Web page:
Location: Forage Seed and Cereal Research2010 Annual Report
1a. Objectives (from AD-416)
Objective 1. Develop economical conservation practices for grass seed production systems that effectively reduce sediment transport and maintain water quality, crop productivity, and wildlife habitat. • Sub-objective 1.1. Develop biophysical data at a watershed scale that quantify the effectiveness of selected conservation practices within grass seed production systems in reducing sediment transport and maintaining water quality. • Sub-objective 1.2. Quantify the relative contributions of grass seed fields and adjacent riparian zones to aquatic and avian wildlife habitat quality. • Sub-objective 1.3. Develop indicators of ecosystem service capacity that are geo-spatially linked to agricultural practices. • Sub-objective 1.4. Optimize the placement of conservation practices and precision agricultural inputs that account for in-field variability in seed yield. Objective 2. Provide value-added opportunities for local-scale conversion of grass straw into bioenergy. • Sub-objective 2.1. Quantify the geo-spatial distribution of straw and associated feedstock transportation costs and the impact of cost on the conversion scale suitable for the Pacific Northwest. • Sub-objective 2.2. Conduct an on-farm pilot trial to evaluate the feasibility of commercializing local-scale thermochemical conversion of straw into bioenergy within an annual farming operation cycle. • Sub-objective 2.3. Quantify the impact of straw removal from a perennial grass seed production system on carbon sequestration and soil quality. • Sub-objective 2.4. Characterize straw ash chemical composition and the potential for application as fertilizer additive and soil carbon supplementation. Objective 3. Integrate available information regarding production, conservation, and potential value-added enterprises to improve whole-farm profitability and accomplish conservation goals and requirements in support of USDA Farm Bill Conservation Title. • Sub-objective 3.1. Quantify the impact of agricultural pollution abatement strategies and policy instruments for optimal selection and placement of conservation practices to maximize farm profitability and environmental quality and enhance rural quality of life. • Sub-objective 3.2. Evaluate relative economic and environmental services trade-offs of introducing bio-based energy production into existing agricultural production systems.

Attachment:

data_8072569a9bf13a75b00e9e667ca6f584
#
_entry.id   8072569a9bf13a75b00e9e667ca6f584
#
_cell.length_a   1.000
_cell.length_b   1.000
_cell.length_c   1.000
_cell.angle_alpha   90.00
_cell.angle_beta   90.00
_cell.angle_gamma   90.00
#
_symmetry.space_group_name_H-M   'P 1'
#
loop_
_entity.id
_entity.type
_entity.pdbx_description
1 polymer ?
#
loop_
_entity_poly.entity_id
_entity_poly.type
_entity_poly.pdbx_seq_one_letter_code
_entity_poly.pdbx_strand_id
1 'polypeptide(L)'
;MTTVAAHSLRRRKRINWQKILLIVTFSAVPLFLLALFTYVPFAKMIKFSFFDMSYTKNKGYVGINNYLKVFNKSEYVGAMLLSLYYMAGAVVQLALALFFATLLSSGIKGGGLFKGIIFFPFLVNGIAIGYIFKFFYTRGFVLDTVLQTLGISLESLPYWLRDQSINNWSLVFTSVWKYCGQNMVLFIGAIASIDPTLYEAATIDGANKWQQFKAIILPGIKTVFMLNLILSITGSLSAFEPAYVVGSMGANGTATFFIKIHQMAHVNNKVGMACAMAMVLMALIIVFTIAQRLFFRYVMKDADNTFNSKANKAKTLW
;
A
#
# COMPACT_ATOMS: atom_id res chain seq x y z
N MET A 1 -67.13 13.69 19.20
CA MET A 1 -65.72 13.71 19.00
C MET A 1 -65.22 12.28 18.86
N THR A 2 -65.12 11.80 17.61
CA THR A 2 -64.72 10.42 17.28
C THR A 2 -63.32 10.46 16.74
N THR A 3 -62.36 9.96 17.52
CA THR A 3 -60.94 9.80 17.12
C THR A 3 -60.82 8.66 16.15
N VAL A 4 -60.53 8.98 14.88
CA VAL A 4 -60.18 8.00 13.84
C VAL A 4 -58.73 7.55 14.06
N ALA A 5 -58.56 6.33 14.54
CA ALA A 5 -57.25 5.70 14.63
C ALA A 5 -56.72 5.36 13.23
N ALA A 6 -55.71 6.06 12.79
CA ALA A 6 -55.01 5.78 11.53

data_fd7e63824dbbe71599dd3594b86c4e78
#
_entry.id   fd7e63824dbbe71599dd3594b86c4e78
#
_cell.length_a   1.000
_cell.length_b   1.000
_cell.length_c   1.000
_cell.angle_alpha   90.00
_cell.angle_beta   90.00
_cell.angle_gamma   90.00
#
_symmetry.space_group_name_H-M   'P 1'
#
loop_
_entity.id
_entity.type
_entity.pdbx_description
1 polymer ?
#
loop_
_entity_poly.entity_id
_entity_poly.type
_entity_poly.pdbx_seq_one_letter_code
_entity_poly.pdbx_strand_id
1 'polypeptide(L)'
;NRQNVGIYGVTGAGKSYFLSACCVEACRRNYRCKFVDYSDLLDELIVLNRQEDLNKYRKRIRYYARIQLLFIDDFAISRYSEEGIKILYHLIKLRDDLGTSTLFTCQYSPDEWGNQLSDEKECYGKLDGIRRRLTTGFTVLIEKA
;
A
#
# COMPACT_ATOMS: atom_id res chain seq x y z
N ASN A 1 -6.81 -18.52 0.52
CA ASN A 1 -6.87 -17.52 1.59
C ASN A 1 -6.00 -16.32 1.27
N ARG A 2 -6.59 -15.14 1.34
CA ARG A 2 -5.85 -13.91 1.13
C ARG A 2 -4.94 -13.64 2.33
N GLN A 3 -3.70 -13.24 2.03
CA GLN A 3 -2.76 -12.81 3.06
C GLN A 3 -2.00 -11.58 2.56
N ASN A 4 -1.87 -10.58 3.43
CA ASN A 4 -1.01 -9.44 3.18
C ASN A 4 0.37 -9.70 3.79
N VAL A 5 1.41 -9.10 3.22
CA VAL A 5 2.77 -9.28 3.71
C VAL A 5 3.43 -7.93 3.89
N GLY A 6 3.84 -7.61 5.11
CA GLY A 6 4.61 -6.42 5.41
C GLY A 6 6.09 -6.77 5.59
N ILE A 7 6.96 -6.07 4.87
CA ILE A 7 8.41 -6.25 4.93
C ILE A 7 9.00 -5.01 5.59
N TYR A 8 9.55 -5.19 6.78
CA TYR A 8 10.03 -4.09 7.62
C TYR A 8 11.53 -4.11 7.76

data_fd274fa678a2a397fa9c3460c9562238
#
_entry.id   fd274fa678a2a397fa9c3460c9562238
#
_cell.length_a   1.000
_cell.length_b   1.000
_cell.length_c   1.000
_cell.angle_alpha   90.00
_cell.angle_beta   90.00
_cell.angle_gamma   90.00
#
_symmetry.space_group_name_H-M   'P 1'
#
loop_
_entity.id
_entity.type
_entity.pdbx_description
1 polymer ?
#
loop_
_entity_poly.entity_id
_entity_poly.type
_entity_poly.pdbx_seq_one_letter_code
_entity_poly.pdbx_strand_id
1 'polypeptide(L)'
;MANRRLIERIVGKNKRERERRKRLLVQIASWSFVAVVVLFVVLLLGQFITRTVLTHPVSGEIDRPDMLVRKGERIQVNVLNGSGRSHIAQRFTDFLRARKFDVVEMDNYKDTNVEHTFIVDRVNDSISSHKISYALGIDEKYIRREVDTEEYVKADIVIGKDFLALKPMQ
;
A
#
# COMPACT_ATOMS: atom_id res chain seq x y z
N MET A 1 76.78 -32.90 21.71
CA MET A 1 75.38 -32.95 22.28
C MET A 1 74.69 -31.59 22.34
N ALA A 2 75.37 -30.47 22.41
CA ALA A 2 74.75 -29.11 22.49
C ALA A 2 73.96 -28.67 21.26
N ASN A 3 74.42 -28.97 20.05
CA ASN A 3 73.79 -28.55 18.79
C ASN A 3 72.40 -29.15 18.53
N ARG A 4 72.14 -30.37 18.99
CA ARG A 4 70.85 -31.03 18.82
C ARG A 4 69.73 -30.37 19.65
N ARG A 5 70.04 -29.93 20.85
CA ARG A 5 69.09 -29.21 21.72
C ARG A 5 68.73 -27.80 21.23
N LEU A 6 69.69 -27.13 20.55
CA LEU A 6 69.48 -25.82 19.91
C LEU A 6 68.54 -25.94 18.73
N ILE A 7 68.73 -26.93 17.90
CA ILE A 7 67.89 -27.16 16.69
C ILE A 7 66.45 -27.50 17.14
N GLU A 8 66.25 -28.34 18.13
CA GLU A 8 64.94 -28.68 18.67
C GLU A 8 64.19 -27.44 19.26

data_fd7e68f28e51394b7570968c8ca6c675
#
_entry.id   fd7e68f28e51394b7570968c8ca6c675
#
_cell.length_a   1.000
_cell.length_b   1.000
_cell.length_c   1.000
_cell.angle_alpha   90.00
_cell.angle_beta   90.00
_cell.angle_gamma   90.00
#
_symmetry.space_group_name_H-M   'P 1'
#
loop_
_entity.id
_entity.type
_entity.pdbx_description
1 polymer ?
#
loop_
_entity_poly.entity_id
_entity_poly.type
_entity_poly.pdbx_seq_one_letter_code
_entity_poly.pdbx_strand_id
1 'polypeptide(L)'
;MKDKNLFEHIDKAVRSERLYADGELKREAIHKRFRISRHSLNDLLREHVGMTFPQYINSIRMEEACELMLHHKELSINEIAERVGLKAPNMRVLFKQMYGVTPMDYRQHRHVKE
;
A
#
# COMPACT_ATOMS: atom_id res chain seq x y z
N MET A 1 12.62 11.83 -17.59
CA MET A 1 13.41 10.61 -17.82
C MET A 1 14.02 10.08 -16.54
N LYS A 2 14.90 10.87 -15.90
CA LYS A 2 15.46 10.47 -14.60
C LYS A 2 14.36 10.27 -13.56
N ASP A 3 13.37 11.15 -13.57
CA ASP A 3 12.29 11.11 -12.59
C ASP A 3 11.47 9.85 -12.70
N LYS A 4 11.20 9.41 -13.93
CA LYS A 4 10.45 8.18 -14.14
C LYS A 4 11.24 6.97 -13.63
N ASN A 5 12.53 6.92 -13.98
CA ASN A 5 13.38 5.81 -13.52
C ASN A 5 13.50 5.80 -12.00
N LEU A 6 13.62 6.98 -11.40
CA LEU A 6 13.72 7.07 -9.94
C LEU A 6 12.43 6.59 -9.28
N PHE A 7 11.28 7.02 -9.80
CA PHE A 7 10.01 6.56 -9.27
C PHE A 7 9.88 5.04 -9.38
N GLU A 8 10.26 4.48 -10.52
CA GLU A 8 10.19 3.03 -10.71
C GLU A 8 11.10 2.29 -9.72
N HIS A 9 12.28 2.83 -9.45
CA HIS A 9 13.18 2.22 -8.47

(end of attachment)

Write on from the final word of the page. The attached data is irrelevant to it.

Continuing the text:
1b. Approach (from AD-416)
Societal expectations that U.S. agriculture provide stable supplies of food and fiber while maintaining or enhancing natural resource quality require agricultural systems that achieve multiple objectives while maintaining profitability. Optimizing the use of production options, including new value-added opportunities in bioenergy along with Farm Bill Conservation Title incentives, while minimizing the impact of rapidly rising fuel and fertilizer costs is critical in achieving these multiple objectives. This research project will develop new information on ecosystem services provided by perennial grass seed cropping systems under contrasting management practices, evaluate the potential for converting agricultural residues produced by these systems into an on-farm value-added revenue stream, and quantify the impact of residue removal on soil and water quality. This new information will be utilized in the computer-assisted optimization routines to identify sets of management options that enable producers and policy-makers to make informed decisions that achieve societal and producer expectations of productivity, sustainability, and profitability. The information and technologies developed within agroecosystems that are unique to the Pacific Northwest (PNW) represent an integral part of the CEAP (Conservation Effects Assessment Program), REAP (Renewable Energy Assessment Program) and GRACEnet (Greenhouse Gas Reduction through Agricultural Carbon Enhancement network) projects and will be widely applicable to agroecosystems across the country that provide the focus for these national initiatives. The research addresses components of National Programs 207/216 and 307. Replaces 5358-21410-002-00D (2/09).
3. Progress Report